The Committee had previously analysed reports of menstrual (period) disorders in the context of the safety summary reports for COVID-19 vaccines approved in the EU and concluded at the time that the evidence did not support a causal link between these vaccines and menstrual disorders.
In view of spontaneous reports of menstrual disorders with both vaccines and of findings from the literature, the PRAC decided to further assess occurrences of heavy periods or amenorrhea following vaccination.
Menstrual disorders are very common and can occur with a wide range of underlying medical conditions as well as from stress and tiredness. Cases of these disorders have also been reported following COVID-19 infection.
Heavy periods may be defined as bleeding characterised by a volume, which may interfere with the person’s physical, social, emotional and material quality of life. Amenorrhea may be defined as the absence of menstrual bleeding for three or more months in a row.
After reviewing the available evidence, the PRAC decided to request an in-depth evaluation of all available data, including reports from spontaneous reporting systems, clinical trials and the published literature.
At this stage, it is not yet clear whether there is a causal link between the COVID-19 vaccines and the reports of heavy periods or amenorrhea. There is also no evidence to suggest that COVID-19 vaccines affect fertility.
EMA will communicate further when more information becomes available.
Updated guidance on core requirements for risk management plans of COVID-19 vaccines
The PRAC has adopted updated guidance on core requirements for risk management plans (RMPs) of COVID-19 vaccines.
As for any medicinal product that is authorised in the EU, companies need to submit their RMP when applying for a marketing authorisation to detail their plan for the post-marketing surveillance and what measures they must put in place to further characterise and manage risks. In the context of the pandemic, EMA adopted specific RMP guidance for COVID-19 vaccines, which complements the existing guidelines on the RMP format in the EU and guidance on good pharmacovigilance practices.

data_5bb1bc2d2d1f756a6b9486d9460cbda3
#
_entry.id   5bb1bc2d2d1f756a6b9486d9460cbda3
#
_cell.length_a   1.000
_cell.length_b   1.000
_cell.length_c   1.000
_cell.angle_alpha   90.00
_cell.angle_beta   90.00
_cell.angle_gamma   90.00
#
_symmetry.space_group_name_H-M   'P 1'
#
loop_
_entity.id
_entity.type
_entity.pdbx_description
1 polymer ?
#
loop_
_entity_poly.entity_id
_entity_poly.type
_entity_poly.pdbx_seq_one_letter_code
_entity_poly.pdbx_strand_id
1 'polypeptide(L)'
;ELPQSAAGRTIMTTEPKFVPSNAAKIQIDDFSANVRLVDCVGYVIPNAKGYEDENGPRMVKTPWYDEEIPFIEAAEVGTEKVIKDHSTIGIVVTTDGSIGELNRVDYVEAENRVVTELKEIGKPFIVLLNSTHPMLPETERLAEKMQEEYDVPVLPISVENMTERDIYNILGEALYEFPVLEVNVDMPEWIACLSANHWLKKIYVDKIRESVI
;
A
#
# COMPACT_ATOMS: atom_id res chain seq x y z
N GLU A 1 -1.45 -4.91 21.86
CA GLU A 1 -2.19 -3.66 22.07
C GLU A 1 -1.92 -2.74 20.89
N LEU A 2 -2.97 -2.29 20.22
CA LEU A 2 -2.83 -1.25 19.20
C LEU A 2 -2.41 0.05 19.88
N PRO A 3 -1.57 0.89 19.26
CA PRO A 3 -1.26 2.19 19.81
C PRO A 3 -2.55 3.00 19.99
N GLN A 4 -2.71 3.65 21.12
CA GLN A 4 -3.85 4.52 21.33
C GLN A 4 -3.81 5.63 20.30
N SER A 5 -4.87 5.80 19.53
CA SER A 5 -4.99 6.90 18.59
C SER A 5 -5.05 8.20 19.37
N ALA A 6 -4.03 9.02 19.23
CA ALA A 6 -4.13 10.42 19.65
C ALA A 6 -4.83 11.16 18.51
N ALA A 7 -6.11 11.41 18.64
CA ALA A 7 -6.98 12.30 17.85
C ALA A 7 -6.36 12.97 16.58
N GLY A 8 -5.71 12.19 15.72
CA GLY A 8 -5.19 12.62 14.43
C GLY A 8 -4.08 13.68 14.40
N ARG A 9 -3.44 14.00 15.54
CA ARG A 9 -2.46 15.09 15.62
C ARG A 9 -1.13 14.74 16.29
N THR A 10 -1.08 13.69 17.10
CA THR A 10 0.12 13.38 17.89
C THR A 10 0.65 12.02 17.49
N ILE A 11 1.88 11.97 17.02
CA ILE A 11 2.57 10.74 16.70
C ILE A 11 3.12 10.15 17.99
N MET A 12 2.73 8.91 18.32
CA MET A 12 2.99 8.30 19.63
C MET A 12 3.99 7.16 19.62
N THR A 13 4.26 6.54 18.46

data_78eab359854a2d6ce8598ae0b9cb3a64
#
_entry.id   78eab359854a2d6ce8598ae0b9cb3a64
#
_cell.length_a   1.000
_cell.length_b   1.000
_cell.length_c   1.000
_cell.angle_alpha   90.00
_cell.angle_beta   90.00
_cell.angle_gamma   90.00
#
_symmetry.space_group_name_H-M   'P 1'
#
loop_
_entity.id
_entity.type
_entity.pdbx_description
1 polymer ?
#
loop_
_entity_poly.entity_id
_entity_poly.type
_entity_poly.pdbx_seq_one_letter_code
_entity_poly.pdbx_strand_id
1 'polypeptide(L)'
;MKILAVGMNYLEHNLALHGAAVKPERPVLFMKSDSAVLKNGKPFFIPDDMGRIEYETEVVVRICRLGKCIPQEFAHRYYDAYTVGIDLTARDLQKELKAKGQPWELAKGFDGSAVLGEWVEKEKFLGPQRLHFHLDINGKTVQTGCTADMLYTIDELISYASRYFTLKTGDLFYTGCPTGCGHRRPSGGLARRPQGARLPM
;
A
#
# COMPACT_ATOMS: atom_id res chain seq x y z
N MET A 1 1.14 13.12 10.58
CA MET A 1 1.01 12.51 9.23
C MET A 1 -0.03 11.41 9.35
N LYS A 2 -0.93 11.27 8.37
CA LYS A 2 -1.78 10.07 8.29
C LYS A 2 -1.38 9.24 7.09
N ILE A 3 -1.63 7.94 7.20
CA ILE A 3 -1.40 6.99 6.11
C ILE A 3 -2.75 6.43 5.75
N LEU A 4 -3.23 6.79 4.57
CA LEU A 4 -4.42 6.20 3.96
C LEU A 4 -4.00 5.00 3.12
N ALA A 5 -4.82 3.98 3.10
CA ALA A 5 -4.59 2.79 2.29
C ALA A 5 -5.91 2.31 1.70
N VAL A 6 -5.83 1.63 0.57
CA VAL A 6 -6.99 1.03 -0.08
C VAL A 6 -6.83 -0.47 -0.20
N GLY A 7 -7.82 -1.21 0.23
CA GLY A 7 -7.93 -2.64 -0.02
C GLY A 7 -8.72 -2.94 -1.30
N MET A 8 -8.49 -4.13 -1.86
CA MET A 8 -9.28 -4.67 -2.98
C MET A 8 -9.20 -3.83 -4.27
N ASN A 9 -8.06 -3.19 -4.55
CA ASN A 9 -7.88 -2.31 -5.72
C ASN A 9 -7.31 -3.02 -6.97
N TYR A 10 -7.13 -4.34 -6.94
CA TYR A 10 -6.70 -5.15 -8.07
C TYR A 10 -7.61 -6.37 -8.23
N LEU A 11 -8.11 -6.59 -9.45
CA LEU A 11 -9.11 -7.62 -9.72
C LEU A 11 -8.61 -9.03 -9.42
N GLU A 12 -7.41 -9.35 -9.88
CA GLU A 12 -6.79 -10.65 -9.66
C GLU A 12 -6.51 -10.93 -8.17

Following discussion at the PRAC, this guidance has been updated in light of the experience accrued during the pandemic to include specific considerations on:
- content requirements for summary safety reports (formerly ‘Monthly summary safety reports’) to be submitted to EMA by marketing authorisation holders of newly authorised COVID-19 vaccines, and details on safety topics for which monitoring with the usual periodic safety update reports (PSURs) is more appropriate;
- considerations for summary safety reports’ frequency changes and when it is appropriate to remove the requirement to submit such safety reports.
New safety information for healthcare professionals
As part of its advice on safety-related aspects to other EMA committees, the PRAC discussed a direct healthcare professional communication (DHPC) containing important safety information for infliximab.
Advice to postpone use of live vaccines in infants exposed to infliximab during pregnancy or via breastfeeding
This DHPC informs healthcare professionals on the need to postpone the use of live vaccines in infants who are exposed to infliximab during pregnancy or via breastfeeding.
Infliximab is an anti-inflammatory medicine authorised for the treatment of adults with rheumatoid arthritis (an immune system disease causing inflammation of the joints), Crohn’s disease (a disease causing inflammation of the digestive tract), ulcerative colitis (a disease causing inflammation and ulcers in the lining of the gut), ankylosing spondylitis (a disease causing inflammation and pain in the joints of the spine), psoriatic arthritis (a disease causing red, scaly patches on the skin and inflammation of the joints) or psoriasis (a disease causing red, scaly patches on the skin). Infliximab is also authorised in patients aged between 6 and 17 years with severe, active Crohn’s disease or severely active ulcerative colitis, when they have not responded to or cannot take other medicines or treatments.